Conference hosts Korean church planters "boot camp"
The First BASIC Training “Bootcamp” for Korean pastors and lay leaders from North Georgia, Florida, Alabama, Pennsylvania, Texas, and North Carolina gathered at Simpsonwood Conference and Retreat Center November 30 to December 2, 2010, with Jim Griffith leading the workshop and Hyo Kim acting as interpreter.
While Jim was elaborating on the “Ten Most Common Mistakes Made by New Church Starts,” he urged Korean pastors not to make the same mistakes that he and the other Western church planters had made in the past. It was an “aha” moment for many as they listened. Some of the pastors had previously planted churches and wished that they have known some of these overlooked mistakes before the church plant, in
order to avoid them.
One pastor from Philadelphia that started a new church about 2 months ago said, “I have learned some important principles that I need to reconsider in my church plant. And now that I have learned these important principles; I need to apply to my context.”
Jim stressed that it is imperative for church planters to know his or her mission field, and to develop the appropriate strategies to reach out to the people in that mission field. In other words, knowing the mission field will help to create the method used to reach out to the people in the mission field. A common mistake that many church planters make is trying to adapt a previously successful method that worked in some other mission field to another targeted mission field, without knowing the context of the different targeted
Jim also stressed the importance of the vision. A vision that came from God should not be changed. He used an imagery of people traveling from Los Angeles to Miami on a train. The pastor, as the driver, recruits people to get on board for those who want to go to Miami. The people get on board, and the train leaves for Miami with excitement. As the train gets near St. Louis, some people try to influence the driver
to go to New York instead. Jim asked, “If you are the driver, what would you do?”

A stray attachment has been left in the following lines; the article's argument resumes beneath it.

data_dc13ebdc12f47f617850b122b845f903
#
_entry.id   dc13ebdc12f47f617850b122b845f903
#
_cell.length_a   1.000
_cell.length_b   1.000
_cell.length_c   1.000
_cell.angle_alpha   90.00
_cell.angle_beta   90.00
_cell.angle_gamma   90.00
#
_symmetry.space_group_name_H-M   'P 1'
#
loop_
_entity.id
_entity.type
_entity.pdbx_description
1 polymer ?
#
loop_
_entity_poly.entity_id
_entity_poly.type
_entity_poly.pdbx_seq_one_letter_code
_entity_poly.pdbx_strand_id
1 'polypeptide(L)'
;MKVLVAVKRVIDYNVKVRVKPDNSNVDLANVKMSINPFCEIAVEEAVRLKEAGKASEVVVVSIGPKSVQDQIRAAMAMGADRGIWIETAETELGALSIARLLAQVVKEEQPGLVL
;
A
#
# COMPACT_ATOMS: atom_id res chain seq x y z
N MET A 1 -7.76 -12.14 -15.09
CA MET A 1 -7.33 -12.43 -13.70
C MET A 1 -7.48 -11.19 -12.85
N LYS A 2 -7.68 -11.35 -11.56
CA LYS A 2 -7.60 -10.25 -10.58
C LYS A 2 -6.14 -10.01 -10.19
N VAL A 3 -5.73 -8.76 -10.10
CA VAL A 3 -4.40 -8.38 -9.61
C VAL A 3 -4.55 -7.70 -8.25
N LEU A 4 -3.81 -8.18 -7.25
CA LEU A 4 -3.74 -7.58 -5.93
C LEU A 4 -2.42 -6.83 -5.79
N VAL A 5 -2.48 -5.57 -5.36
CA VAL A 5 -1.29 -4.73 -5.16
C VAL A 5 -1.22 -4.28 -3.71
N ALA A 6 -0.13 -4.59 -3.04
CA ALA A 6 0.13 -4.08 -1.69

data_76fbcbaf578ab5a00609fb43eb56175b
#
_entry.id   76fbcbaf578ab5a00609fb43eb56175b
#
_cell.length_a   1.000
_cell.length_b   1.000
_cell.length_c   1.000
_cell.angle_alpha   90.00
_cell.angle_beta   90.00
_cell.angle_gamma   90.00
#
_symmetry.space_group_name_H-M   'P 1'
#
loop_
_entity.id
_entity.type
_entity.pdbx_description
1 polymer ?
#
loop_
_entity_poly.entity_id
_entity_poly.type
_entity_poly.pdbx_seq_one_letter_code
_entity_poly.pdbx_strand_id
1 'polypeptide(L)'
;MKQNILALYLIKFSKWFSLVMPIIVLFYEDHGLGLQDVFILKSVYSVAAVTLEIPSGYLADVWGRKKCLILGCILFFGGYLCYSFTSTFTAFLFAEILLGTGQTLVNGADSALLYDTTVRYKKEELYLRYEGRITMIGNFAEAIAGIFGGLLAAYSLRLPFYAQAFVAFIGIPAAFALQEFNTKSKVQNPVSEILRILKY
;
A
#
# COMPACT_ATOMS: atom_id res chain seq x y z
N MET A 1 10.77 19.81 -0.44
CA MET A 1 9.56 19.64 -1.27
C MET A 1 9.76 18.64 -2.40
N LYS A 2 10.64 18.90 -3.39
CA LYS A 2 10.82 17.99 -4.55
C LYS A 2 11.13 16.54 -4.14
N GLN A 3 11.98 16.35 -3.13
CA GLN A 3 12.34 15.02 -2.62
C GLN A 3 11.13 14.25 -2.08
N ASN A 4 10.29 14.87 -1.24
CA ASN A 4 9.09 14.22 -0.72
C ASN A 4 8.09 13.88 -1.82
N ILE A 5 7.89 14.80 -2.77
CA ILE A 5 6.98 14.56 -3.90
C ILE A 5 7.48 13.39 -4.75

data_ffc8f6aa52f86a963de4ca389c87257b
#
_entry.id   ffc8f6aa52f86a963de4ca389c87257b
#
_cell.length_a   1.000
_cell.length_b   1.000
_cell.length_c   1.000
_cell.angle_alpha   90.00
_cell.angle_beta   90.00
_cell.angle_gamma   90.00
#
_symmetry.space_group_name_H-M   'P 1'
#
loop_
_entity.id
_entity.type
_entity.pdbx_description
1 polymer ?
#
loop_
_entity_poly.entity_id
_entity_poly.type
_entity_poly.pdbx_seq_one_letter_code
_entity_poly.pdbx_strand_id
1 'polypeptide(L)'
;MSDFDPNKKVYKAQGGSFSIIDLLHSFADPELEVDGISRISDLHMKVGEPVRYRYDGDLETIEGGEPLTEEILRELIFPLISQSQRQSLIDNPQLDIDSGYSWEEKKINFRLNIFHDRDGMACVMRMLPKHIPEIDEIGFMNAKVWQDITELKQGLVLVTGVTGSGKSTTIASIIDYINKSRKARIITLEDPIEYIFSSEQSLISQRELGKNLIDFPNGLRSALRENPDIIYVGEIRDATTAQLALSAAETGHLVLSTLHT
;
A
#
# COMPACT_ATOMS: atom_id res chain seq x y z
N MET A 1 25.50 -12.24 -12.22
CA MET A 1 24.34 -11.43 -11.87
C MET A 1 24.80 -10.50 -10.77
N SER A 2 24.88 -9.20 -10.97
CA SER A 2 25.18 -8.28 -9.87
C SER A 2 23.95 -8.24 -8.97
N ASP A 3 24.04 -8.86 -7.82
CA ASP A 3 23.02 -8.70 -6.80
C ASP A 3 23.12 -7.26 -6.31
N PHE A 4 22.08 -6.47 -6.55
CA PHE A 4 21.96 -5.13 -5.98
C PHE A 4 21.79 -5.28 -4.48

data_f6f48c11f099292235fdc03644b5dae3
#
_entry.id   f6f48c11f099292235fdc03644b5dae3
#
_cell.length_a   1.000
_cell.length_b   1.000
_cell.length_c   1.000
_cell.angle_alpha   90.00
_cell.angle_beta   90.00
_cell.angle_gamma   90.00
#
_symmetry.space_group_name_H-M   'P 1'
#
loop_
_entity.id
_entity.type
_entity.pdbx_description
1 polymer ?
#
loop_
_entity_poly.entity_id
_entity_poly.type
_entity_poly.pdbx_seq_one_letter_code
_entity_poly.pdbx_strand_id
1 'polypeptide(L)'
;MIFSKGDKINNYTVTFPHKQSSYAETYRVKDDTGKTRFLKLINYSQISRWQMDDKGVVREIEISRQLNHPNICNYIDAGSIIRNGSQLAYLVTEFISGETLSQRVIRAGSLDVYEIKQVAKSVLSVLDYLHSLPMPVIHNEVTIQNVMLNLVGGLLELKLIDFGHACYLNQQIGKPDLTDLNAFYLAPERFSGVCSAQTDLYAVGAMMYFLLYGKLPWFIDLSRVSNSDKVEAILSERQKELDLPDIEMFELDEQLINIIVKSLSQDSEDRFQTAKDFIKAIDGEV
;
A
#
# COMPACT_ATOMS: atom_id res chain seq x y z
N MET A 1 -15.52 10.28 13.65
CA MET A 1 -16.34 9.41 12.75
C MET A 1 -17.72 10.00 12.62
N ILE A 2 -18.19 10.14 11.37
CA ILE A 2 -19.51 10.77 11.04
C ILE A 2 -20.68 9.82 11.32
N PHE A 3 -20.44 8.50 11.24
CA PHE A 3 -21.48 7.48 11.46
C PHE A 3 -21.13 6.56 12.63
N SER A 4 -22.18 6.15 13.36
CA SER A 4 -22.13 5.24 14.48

Answers were; “Just stay in St. Louis!” “Change the destination to Atlanta instead of Miami!” and “Let people who want to go to New York off the train!”
Jim asserted: “The train must go to Miami, as it was the final destination from the beginning, even if some people want to change the destination. If the destination is changed due to a few influential people, not only those who wanted to go to Miami, but also those who want to go to New York, will start to doubt whether the vision came from God. Although it is very hard and burdensome, it is better to let the people off the train if they wish to change the destination.”
To many it was an eye opening experience. Many were skeptical at the beginning by questioning, “What would a Caucasian pastor know about a church planting in Korean context? Many issues that were thought to be unique to a Korean-American context were not so.
Other ethnic groups and cultures, including the Caucasian context, share the same issues as the participants that were listening to Jim’s experiences in church planting. Some important principles in church planting were grasped that Korean pastors and laity will be able to apply to their own context in reaching out
to people with the Gospel of Jesus Christ.
The Korean United Methodist Church community has embraced the “1000 churches by 2020” campaign as the vision in expanding the Kingdom of God in the Korean-American community. Many leaders will be needed to fulfill this vision. Having the Korean BASIC Training Boot Camp for the new church planter leadership development is the way to go about fulfilling the “1000 churches by 2020” campaign.